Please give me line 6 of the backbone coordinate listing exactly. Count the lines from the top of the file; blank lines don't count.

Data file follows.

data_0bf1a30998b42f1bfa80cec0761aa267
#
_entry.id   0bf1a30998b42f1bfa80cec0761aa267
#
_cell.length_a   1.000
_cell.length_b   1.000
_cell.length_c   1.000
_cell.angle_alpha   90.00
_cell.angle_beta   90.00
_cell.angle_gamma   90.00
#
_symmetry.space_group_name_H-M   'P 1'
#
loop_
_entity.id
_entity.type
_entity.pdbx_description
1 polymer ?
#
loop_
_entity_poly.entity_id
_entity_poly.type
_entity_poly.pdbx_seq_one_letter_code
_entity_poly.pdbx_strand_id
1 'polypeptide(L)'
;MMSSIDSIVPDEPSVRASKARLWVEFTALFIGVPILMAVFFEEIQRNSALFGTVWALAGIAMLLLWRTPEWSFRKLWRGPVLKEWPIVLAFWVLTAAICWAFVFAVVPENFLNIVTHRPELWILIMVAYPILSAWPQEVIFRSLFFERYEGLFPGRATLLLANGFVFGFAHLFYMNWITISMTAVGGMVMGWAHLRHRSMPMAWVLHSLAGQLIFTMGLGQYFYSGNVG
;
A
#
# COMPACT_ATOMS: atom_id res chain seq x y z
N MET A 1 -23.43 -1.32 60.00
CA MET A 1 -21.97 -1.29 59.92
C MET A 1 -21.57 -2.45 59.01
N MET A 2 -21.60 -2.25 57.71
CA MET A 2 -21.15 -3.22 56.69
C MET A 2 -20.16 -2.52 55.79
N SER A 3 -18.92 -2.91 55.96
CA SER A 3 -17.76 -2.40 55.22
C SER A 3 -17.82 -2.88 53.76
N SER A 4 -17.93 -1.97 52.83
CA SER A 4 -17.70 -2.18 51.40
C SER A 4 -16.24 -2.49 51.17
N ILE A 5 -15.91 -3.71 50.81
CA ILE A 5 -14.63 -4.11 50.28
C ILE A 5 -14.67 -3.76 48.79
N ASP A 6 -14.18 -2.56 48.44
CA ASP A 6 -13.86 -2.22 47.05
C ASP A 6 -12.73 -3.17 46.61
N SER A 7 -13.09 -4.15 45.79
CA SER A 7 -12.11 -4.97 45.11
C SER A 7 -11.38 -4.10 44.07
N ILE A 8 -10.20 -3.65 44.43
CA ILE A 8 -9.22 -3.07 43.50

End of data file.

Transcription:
_cell.length_b   1.000